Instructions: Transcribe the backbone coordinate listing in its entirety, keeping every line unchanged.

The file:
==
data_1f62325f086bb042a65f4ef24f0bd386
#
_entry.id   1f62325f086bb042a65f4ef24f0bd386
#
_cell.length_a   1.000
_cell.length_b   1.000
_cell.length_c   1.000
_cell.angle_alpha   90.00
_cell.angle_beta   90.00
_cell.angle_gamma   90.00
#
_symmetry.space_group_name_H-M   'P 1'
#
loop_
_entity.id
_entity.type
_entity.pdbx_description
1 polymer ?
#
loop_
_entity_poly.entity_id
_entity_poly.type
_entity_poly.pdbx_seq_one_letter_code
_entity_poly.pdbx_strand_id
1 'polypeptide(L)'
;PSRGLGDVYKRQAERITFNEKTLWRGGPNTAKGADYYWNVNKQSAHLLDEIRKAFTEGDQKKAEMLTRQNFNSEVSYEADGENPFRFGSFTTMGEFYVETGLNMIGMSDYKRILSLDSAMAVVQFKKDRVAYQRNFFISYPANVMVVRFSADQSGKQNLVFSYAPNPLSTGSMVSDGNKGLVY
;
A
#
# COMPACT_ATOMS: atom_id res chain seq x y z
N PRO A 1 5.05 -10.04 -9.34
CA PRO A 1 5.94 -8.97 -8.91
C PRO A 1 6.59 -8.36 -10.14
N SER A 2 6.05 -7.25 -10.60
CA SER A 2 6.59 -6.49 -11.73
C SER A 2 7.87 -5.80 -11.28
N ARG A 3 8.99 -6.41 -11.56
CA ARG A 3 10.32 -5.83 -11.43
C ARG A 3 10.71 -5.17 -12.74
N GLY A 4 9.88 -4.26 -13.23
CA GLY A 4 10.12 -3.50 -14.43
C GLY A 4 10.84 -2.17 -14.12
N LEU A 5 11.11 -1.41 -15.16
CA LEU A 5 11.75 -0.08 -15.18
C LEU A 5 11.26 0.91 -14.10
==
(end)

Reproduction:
data_1f62325f086bb042a65f4ef24f0bd386
#
_entry.id   1f62325f086bb042a65f4ef24f0bd386
#
_cell.length_a   1.000
_cell.length_b   1.000
_cell.length_c   1.000
_cell.angle_alpha   90.00
_cell.angle_beta   90.00
_cell.angle_gamma   90.00
#
_symmetry.space_group_name_H-M   'P 1'
#
loop_
_entity.id
_entity.type
_entity.pdbx_description
1 polymer ?
#
loop_
_entity_poly.entity_id
_entity_poly.type
_entity_poly.pdbx_seq_one_letter_code
_entity_poly.pdbx_strand_id
1 'polypeptide(L)'
;PSRGLGDVYKRQAERITFNEKTLWRGGPNTAKGADYYWNVNKQSAHLLDEIRKAFTEGDQKKAEMLTRQNFNSEVSYEADGENPFRFGSFTTMGEFYVETGLNMIGMSDYKRILSLDSAMAVVQFKKDRVAYQRNFFISYPANVMVVRFSADQSGKQNLVFSYAPNPLSTGSMVSDGNKGLVY
;
A
#
# COMPACT_ATOMS: atom_id res chain seq x y z
N PRO A 1 5.05 -10.04 -9.34
CA PRO A 1 5.94 -8.97 -8.91
C PRO A 1 6.59 -8.36 -10.14
N SER A 2 6.05 -7.25 -10.60
CA SER A 2 6.59 -6.49 -11.73
C SER A 2 7.87 -5.80 -11.28
N ARG A 3 8.99 -6.41 -11.56
CA ARG A 3 10.32 -5.83 -11.43
C ARG A 3 10.71 -5.17 -12.74
N GLY A 4 9.88 -4.26 -13.23
CA GLY A 4 10.12 -3.50 -14.43
C GLY A 4 10.84 -2.17 -14.12
N LEU A 5 11.11 -1.41 -15.16
CA LEU A 5 11.75 -0.08 -15.18
C LEU A 5 11.26 0.91 -14.10